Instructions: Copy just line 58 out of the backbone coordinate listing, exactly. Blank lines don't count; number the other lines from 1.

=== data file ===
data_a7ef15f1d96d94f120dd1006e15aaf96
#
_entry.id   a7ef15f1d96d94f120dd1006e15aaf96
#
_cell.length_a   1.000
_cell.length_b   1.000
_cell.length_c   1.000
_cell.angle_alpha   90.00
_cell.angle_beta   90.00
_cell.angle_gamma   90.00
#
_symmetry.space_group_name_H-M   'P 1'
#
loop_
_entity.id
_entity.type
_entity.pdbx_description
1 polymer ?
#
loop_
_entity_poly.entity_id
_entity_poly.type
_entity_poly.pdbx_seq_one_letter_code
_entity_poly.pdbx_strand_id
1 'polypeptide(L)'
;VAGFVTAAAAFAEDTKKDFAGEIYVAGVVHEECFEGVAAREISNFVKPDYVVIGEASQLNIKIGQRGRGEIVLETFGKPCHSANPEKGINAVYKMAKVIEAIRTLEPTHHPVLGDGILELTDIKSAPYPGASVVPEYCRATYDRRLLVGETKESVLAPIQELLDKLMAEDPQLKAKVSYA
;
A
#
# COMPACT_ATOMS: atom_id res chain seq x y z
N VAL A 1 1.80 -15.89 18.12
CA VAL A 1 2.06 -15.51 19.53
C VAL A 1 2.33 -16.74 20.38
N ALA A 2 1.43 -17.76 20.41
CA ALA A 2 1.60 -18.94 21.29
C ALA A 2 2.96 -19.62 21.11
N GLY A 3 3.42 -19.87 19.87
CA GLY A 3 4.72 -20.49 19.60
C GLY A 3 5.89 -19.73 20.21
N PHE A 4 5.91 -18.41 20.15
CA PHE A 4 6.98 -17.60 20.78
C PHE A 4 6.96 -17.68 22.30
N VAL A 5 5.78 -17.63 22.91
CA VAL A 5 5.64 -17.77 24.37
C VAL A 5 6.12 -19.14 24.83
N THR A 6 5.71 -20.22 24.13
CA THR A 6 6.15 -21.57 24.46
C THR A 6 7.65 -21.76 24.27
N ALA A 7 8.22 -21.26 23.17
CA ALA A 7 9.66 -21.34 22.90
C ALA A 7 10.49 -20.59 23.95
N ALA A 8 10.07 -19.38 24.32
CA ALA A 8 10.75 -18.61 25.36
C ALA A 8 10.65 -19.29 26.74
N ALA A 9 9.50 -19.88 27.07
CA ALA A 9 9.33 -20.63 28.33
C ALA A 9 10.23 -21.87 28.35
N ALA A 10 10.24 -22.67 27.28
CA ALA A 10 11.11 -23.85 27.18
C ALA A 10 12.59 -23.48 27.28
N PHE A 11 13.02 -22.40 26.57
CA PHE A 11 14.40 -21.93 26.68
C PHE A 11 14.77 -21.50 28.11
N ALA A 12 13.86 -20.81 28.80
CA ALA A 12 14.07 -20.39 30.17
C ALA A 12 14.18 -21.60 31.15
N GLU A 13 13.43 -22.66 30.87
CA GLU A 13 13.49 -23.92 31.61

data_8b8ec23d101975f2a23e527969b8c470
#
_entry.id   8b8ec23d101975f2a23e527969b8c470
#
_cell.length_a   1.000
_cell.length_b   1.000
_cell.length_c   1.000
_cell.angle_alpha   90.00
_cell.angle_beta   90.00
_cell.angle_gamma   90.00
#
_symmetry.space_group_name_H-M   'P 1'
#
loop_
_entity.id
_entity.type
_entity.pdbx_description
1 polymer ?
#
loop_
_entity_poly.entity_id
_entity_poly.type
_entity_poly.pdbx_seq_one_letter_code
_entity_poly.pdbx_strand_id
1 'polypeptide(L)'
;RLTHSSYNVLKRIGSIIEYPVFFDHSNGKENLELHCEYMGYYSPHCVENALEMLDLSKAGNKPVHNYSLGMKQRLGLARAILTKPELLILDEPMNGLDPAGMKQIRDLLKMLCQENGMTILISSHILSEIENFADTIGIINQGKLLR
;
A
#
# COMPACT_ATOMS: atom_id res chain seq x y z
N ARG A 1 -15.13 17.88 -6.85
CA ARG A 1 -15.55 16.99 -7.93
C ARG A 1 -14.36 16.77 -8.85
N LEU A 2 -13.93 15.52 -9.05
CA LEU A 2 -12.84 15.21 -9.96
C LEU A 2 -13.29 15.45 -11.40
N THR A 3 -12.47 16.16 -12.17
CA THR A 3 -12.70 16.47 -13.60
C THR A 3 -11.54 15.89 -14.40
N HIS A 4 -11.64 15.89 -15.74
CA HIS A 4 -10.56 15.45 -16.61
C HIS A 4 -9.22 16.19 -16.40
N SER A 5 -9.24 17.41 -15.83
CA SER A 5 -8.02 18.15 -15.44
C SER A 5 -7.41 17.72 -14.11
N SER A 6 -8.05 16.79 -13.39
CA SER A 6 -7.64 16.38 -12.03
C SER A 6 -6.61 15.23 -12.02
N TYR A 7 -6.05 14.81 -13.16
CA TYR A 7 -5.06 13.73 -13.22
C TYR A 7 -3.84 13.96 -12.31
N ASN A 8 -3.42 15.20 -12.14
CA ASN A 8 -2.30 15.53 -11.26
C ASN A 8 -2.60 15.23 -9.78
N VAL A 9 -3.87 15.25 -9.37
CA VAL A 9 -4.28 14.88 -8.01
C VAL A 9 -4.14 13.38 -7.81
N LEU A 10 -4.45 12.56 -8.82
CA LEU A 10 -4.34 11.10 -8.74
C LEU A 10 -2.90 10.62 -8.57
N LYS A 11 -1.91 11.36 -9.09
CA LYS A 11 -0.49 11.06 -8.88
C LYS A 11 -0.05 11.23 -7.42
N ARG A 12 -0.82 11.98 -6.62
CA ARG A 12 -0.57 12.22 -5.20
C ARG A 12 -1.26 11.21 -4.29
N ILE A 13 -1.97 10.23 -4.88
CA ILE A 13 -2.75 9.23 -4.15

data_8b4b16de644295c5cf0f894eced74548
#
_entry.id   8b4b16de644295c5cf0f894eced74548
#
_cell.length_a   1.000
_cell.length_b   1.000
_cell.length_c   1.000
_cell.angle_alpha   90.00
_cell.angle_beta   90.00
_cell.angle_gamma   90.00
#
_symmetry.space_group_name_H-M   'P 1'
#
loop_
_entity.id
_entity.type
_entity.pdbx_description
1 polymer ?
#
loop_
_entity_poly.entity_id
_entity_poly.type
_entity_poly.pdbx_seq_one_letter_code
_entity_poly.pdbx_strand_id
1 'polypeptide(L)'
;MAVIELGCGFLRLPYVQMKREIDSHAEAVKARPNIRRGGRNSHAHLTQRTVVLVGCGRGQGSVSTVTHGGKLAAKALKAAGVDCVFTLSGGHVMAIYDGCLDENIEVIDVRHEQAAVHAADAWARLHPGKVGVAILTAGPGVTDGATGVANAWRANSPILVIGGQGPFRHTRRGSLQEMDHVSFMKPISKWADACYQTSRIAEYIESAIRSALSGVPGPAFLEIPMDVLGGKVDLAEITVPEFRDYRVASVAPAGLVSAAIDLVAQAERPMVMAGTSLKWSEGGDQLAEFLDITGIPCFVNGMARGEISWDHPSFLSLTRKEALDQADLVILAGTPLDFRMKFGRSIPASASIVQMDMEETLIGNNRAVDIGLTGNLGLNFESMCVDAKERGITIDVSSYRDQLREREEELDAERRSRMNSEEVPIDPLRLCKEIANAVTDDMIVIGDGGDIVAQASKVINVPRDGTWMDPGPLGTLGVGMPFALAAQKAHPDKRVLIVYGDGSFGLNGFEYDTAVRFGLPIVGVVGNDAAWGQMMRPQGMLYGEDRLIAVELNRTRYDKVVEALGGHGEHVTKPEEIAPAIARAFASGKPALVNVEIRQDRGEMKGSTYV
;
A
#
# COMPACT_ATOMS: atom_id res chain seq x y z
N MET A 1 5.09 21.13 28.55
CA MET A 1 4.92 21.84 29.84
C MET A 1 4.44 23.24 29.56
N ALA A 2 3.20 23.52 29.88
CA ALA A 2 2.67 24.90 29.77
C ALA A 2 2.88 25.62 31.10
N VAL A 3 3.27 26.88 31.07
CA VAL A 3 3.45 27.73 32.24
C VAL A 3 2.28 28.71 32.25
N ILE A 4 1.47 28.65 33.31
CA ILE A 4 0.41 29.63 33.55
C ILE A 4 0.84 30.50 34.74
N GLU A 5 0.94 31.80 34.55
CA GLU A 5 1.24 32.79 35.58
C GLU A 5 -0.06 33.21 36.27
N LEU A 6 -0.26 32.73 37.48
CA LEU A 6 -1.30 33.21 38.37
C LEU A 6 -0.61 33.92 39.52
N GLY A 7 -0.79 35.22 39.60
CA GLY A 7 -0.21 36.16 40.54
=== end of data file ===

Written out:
N ALA A 10 10.24 -22.67 27.28